Research Topic

Current Insights into Host Immune Responses to Human Respiratory Syncytial Virus (RSV) and Challenges Towards Efficient Treatments and Vaccines against RSV

About this Research Topic

The human respiratory syncytial virus (hRSV) is the main etiological agent responsible for acute lower respiratory tract infections (ALRI) in young children and the elderly worldwide. RSV infection can result in a range of disease severity from mild manifestations such as rhinitis and cough, to more severe manifestations such as bronchiolitis and pneumonia. Severe complications are responsible for hospitalization and outpatients visits, rendering RSV infection a major concern for the public health sector. Virtually all children have been infected with RSV at least once by 3 years of age. During RSV infection, immune inflammatory cells are known to be recruited to the lungs, causing tissue damage and mucus production. RSV has evolved several mechanisms for evading the host immune response in order to avoid efficient T cell activation; T cell memory responses and/or RSV-specific neutralizing antibody production.

The weak and inefficient host immune response to RSV infection consequently leads to repeated re-infections and associated complications throughout life. Currently, licensed vaccines to prevent disease caused by RSV infection are unavailable. The first attempt to developing a vaccine against RSV was the formalin-inactivated vaccine (FI-hRSV) in the 1960´s. However, those children vaccinated with FI-RSV, upon natural infection with RSV, presented an exacerbated inflammatory disease, leading to hospitalization and even death in some cases. For this reason, it is essential for us to gain a deeper understanding of the immune basis required to develop an effective immune response without causing exacerbation of the disease.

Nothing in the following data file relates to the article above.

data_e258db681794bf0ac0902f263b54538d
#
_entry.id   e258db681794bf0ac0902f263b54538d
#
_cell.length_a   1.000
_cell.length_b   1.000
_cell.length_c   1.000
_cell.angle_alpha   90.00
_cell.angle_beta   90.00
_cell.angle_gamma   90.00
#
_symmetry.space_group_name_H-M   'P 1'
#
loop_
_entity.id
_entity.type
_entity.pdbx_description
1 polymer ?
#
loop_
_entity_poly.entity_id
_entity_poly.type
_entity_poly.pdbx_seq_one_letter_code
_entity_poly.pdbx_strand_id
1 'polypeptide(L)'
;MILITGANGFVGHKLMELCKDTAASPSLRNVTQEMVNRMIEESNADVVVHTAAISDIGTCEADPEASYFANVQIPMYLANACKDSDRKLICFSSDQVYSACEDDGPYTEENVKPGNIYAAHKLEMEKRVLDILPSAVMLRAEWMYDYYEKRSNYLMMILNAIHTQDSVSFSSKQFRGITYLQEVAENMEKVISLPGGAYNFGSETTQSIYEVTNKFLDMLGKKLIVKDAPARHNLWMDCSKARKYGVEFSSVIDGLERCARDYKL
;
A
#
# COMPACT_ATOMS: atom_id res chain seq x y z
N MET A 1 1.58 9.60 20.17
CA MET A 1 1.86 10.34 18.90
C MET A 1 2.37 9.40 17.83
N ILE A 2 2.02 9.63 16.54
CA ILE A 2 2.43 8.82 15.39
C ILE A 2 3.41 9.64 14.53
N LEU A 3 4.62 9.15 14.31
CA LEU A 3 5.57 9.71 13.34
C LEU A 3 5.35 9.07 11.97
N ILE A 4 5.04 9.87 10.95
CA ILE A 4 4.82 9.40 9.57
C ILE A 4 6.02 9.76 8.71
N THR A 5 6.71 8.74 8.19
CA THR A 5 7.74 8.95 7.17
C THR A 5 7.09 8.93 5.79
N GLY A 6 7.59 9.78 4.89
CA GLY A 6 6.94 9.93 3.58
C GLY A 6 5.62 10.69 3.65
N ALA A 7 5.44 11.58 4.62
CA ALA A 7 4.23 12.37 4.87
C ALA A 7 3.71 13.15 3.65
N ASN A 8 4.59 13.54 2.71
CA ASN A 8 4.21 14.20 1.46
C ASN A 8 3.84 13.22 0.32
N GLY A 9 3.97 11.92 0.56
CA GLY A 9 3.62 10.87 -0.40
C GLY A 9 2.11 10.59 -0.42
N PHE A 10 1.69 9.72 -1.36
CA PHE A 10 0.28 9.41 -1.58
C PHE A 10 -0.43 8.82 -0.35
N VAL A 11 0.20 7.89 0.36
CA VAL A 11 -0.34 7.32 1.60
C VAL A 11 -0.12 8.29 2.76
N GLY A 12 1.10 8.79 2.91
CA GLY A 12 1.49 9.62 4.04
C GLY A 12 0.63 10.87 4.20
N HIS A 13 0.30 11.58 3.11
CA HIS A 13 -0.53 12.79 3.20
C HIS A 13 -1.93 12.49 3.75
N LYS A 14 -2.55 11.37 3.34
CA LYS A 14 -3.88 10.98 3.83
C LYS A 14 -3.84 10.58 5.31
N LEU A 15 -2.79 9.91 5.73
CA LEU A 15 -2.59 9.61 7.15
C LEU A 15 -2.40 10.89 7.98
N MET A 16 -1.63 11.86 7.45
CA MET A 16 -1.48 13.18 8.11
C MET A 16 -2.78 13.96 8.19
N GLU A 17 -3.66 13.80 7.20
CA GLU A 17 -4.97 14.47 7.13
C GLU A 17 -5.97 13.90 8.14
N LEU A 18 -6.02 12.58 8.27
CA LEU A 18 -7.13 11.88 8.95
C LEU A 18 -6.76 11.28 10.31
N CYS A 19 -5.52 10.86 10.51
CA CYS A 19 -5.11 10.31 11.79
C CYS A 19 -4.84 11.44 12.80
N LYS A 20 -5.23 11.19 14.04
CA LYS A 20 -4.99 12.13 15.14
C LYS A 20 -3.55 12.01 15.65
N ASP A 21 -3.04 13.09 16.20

Currently, there are several RSV vaccine candidates which were designed in accordance with the latest advances made in characterizing the biology of this virus. However, none of these vaccines have thus far made it to the market. The available treatment, recommended only for high-risk infants, is a monoclonal antibody that binds to the Fusion (F) protein of RSV known as palivizumab. Although palivizumab prevents hospitalization in high-risk populations, it requires several injections and it is very costly. New approaches for improving the monoclonal antibody against the F protein and exploring other target proteins such as the Glycoprotein (G), Nucleoprotein (N) and Small Hydrophobic (SH) protein are currently under development.